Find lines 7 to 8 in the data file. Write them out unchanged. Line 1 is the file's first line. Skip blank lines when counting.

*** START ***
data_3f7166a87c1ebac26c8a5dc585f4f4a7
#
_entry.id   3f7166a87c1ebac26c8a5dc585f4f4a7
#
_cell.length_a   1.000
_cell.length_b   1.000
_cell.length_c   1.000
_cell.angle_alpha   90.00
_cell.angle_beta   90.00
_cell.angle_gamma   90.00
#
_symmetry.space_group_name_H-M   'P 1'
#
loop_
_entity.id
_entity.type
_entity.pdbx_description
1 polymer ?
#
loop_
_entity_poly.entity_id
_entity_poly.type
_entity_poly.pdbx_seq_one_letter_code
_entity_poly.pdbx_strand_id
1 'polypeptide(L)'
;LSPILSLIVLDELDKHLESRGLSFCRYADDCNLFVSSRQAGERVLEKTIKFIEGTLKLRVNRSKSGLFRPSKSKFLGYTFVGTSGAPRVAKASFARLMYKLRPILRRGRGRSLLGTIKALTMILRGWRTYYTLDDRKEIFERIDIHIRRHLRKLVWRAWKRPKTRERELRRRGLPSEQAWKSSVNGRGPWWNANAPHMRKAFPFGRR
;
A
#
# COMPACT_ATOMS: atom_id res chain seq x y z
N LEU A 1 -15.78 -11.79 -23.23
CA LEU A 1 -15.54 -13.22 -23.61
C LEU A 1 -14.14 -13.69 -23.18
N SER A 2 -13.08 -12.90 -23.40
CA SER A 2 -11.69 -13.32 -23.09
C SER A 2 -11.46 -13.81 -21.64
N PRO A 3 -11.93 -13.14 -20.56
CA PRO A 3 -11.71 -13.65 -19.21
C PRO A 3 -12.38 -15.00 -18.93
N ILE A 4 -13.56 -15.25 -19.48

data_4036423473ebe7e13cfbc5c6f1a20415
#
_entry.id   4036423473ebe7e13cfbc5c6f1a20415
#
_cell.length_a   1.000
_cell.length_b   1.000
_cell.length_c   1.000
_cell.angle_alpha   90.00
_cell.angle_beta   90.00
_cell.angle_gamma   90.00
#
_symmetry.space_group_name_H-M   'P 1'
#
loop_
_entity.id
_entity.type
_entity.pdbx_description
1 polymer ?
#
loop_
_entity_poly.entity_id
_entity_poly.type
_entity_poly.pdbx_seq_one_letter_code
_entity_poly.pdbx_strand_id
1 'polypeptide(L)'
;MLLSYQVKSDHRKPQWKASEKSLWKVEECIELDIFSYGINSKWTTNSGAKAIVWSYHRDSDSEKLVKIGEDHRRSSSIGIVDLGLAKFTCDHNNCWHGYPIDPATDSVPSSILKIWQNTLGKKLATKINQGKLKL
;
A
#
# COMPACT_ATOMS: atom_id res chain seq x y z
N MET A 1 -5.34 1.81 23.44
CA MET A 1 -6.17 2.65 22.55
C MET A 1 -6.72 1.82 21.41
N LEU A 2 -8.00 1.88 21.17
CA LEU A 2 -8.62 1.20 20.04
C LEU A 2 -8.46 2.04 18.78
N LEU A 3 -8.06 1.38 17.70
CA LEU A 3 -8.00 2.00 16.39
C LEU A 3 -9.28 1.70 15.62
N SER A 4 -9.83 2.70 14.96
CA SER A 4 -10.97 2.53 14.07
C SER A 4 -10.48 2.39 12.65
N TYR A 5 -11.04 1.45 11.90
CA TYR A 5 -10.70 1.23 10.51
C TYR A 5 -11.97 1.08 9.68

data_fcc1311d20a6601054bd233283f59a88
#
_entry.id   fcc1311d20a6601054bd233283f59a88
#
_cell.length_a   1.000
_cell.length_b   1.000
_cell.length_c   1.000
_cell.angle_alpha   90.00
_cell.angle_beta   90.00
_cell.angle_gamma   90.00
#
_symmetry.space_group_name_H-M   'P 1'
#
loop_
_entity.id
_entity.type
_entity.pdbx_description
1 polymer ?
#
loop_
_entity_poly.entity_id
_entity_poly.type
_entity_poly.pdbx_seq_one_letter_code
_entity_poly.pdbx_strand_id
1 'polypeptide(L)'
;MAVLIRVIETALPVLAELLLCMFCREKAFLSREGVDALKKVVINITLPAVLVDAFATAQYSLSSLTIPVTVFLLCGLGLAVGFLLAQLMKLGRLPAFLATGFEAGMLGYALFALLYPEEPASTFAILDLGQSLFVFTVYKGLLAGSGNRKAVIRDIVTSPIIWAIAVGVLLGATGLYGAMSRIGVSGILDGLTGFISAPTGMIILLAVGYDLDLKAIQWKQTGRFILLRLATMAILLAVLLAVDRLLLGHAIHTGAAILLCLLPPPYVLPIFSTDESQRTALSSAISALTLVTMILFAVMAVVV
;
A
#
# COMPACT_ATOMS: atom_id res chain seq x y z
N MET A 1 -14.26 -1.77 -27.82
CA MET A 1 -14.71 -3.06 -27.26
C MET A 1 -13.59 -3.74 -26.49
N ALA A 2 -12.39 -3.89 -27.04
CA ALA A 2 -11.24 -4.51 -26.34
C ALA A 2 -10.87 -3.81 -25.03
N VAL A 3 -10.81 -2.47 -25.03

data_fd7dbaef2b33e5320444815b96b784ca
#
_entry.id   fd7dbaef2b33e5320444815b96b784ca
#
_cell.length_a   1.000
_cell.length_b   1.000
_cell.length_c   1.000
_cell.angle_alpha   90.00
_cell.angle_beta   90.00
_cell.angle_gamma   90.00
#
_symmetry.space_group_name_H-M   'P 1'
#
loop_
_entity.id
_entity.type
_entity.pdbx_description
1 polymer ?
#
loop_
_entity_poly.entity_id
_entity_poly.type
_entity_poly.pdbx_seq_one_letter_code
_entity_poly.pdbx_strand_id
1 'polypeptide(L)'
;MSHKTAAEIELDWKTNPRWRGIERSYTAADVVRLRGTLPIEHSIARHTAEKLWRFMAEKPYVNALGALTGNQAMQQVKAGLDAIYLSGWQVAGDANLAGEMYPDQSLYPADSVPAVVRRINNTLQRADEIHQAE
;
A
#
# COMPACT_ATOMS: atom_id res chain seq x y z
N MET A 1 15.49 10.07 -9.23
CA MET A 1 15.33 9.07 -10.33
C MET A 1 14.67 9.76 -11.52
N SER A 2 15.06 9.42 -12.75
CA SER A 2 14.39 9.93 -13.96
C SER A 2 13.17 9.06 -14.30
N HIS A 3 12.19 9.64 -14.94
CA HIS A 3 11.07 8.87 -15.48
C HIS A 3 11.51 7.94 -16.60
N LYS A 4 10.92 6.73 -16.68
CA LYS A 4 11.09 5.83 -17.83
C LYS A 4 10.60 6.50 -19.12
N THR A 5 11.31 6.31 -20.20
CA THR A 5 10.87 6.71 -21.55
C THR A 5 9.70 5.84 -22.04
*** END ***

_cell.length_c   1.000
_cell.angle_alpha   90.00